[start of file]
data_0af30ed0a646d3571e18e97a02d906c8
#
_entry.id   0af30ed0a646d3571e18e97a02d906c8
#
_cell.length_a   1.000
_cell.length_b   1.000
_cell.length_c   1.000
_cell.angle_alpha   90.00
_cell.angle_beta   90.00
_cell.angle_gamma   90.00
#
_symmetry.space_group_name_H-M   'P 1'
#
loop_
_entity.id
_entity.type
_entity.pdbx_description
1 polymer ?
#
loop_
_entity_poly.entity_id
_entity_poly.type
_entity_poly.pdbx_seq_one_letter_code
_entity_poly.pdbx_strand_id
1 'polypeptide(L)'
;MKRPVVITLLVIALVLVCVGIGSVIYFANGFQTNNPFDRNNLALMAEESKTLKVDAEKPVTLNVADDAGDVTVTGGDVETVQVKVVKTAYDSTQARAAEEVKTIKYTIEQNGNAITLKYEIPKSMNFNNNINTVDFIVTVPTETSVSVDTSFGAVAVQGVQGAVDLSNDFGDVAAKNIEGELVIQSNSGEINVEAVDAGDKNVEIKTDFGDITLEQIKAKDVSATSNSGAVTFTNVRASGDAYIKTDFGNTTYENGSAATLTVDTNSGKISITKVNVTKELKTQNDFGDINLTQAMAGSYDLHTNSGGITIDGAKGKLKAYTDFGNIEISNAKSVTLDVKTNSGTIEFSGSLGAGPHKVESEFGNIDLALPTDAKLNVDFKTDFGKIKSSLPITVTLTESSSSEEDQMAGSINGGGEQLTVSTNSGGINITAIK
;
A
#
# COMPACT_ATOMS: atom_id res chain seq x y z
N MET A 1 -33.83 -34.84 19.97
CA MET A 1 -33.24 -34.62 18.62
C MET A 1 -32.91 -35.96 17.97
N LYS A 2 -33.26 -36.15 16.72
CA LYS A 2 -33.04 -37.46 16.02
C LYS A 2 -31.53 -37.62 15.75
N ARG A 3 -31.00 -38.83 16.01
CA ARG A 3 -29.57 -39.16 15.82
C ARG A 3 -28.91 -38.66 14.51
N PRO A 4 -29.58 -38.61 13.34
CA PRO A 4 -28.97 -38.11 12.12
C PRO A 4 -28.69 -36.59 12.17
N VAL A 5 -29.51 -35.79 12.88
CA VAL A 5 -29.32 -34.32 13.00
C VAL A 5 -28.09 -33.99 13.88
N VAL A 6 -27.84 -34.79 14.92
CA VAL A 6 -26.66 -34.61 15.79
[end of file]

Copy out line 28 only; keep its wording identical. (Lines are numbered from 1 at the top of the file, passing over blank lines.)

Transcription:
A